MOGADISHU, Somalia – An Islamic militia said Monday it has seized Somalia’s capital after weeks of bloody fighting and 15 years of anarchy in this Horn of Africa nation, raising fears that the nation could fall under the sway of al-Qaida.
The militia appeared in control of Mogadishu. Most of the leaders of a secular alliance that opposed them — and was rumored to be backed by the United States — appeared to have fled the city by Monday afternoon.
“We want to restore peace and stability to Mogadishu. We are ready to meet and talk to anybody and any group for the interest of the people,” Sheik Sharif Sheik Ahmed, chairman of the Islamic Courts Union, said on a radio broadcast.
The militia has been battling a secular alliance of warlords for control of the country, with the fight intensifying since February. More than 300 people have been killed and 1,700 wounded, many of them civilians caught in the crossfire.
The secular alliance says the militias have links to al-Qaida. Attempts to reach alliance leaders were not immediately successful.
The United States is widely believed to be backing the secular alliance in an attempt to root out any al-Qaida members operating in the Horn of Africa, but American officials have refused to comment.
The United States has not carried out any direct action in Somalia since the deaths of 18 servicemen in a 1993 battle depicted in the film “Black Hawk Down.”
U.S. officials, speaking on condition of anonymity because of the sensitivity of the matter, said recently that three al-Qaida leaders indicted in the 1998 U.S. Embassy bombings in Kenya and Tanzania are being sheltered by Islamic leaders in Mogadishu.
The same al-Qaida cell is believed responsible for the 2002 suicide bombing of an Israeli-owned hotel in Kenya that killed 15 people and a simultaneous attempt to shoot down an Israeli airliner.
The fundamentalists accuse the alliance of working for the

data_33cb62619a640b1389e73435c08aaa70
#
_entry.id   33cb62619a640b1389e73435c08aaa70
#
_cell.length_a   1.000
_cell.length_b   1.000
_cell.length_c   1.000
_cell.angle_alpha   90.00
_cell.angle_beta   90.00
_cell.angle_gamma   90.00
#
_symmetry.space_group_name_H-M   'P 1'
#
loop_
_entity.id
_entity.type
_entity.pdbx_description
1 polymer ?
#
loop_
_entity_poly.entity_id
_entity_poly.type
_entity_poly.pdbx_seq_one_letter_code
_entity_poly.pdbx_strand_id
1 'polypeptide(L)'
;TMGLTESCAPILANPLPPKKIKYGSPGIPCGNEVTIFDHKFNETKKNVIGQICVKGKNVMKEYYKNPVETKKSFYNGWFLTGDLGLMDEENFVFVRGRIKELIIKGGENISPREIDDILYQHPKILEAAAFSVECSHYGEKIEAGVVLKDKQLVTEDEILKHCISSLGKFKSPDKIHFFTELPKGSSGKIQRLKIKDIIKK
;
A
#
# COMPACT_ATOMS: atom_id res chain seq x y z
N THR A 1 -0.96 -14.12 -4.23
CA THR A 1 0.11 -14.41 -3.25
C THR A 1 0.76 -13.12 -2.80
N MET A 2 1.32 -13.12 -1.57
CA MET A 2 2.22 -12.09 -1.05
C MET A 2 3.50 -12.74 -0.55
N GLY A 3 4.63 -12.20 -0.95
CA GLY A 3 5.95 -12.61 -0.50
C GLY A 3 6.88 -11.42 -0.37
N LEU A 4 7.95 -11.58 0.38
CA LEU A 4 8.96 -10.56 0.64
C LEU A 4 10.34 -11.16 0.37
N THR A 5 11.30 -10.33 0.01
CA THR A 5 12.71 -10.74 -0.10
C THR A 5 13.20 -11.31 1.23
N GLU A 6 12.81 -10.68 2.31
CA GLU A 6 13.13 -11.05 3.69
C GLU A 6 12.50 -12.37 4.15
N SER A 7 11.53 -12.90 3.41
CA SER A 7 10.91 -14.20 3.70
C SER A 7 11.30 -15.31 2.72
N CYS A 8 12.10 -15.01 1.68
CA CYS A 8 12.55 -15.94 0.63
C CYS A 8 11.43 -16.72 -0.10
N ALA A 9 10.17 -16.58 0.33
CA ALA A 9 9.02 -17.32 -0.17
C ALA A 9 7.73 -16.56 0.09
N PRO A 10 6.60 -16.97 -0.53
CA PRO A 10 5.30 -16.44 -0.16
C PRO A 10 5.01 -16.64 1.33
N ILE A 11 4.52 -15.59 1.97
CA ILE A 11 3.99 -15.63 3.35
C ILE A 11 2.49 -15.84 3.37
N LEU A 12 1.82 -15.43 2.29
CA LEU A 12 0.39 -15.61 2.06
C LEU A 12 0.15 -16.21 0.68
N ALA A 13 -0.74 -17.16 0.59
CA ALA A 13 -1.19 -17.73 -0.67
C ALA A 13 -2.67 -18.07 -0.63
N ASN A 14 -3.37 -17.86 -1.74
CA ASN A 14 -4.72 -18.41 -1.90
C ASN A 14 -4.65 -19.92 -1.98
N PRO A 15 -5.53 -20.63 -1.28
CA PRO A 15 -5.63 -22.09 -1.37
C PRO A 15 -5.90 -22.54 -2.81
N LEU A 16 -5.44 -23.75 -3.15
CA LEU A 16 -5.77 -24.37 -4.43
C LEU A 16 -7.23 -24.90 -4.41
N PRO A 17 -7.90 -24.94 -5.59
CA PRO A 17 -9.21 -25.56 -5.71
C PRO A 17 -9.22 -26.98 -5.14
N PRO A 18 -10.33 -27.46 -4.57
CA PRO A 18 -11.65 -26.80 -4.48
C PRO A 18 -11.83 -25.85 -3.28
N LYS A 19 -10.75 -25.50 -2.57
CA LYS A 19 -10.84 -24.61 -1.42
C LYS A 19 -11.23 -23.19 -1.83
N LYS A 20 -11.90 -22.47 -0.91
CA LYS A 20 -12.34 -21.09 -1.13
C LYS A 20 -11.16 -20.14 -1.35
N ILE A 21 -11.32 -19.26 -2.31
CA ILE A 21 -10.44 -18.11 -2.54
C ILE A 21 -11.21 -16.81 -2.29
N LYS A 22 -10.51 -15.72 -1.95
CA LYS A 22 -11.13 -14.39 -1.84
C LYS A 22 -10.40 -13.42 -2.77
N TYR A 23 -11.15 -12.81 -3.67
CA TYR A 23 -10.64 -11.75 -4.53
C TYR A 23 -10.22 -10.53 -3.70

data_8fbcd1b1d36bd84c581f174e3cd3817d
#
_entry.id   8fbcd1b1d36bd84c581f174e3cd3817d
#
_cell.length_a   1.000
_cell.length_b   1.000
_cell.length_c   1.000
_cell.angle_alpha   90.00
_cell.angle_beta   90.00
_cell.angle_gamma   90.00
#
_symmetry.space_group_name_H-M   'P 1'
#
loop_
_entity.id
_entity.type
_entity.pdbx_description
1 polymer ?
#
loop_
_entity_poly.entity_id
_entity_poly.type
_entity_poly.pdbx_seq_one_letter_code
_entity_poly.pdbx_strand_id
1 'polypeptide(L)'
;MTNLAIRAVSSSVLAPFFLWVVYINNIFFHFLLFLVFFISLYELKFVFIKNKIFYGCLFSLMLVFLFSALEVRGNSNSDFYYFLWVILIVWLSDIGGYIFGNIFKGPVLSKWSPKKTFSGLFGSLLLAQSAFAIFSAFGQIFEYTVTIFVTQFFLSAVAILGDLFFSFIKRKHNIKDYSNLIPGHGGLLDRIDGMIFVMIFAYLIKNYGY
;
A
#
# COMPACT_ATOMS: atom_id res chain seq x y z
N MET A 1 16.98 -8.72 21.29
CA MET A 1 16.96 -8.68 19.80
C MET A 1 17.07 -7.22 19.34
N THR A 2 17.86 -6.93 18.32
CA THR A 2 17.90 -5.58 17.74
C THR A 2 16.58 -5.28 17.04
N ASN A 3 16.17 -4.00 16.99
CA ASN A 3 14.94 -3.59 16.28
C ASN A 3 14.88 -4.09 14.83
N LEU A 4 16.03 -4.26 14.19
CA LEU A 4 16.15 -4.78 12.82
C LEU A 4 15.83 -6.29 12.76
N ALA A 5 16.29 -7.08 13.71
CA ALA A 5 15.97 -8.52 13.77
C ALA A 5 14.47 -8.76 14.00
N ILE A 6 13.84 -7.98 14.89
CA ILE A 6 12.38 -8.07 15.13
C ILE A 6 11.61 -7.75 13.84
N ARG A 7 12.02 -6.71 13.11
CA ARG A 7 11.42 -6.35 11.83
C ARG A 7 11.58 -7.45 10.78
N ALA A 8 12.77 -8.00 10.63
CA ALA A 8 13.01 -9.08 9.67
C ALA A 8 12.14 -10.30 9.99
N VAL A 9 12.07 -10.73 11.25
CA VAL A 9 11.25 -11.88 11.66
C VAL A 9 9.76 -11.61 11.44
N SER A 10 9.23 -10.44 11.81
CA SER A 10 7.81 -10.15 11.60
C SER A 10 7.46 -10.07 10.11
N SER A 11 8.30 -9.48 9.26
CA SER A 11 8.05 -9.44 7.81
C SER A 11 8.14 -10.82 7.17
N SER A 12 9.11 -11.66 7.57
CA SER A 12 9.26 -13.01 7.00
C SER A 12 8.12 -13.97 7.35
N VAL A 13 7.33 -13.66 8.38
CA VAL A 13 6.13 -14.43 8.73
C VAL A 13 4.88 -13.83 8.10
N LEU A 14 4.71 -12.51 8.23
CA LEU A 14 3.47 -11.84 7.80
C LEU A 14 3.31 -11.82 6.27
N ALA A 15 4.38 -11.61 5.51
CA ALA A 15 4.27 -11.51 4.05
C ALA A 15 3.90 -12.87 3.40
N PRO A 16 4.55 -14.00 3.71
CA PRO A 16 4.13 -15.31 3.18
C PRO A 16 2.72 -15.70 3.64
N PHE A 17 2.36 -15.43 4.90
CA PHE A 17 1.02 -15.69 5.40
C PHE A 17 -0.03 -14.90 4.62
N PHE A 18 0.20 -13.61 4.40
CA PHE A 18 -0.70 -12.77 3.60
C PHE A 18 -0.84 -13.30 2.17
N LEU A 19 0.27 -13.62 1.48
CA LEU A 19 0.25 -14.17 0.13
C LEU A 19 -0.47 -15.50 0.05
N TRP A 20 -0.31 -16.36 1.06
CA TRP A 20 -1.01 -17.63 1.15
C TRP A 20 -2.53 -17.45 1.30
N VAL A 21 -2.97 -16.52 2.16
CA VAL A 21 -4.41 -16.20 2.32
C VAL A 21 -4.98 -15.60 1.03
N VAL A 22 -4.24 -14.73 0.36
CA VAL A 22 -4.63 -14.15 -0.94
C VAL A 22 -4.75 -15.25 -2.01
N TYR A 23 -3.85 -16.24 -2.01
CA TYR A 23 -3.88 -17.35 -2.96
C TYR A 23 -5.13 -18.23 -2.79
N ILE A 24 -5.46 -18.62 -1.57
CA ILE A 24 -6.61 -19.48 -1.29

Somalia, an impoverished country of 8 million, has been divided into rival fiefdoms since 1991, when warlords overthrew longtime dictator Mohamed Siad Barre.
The Islamic militants are the first group to consolidate control over all of Mogadishu’s clan-divided neighborhoods since then, giving them enormous political and economic power in Somalia.
The Islamic militants and their secular rivals began competing for influence after a U.N.-backed interim government slowly began to gain international recognition. But the interim government has failed to assert control outside its base in Baidoa, 155 miles from Mogadishu.
The government has not even been able to enter the capital because of the violence.
Interim Prime Minister Ali Mohamed Gedi recently fired four ministers who are part of the secular alliance, leaving it without any support in the government.
In the past, Islamic leaders have denounced the interim government, insisting that any new law be based on Islamic scripture. But both the president and prime minister have rejected suggestions of forming an Islamic republic.
Mogadishu residents expressed relief at Monday’s relative peace, but had mixed responses to the Islamic militia’s advance.
“The Somali people are afraid of Islamists’ new wave of hatred and renewed fighting. The Islamic clerics want to be like Taliban regime in
Afghanistan,” said Abdulqaadir Bashir, a computer engineer.
But Somali economist Abdinasir Ahmed disagreed, saying: “The victory of Islamic courts is a major step toward a lasting peaceful settlement in Mogadishu. We are tired of the deception and rhetoric of the warlords.”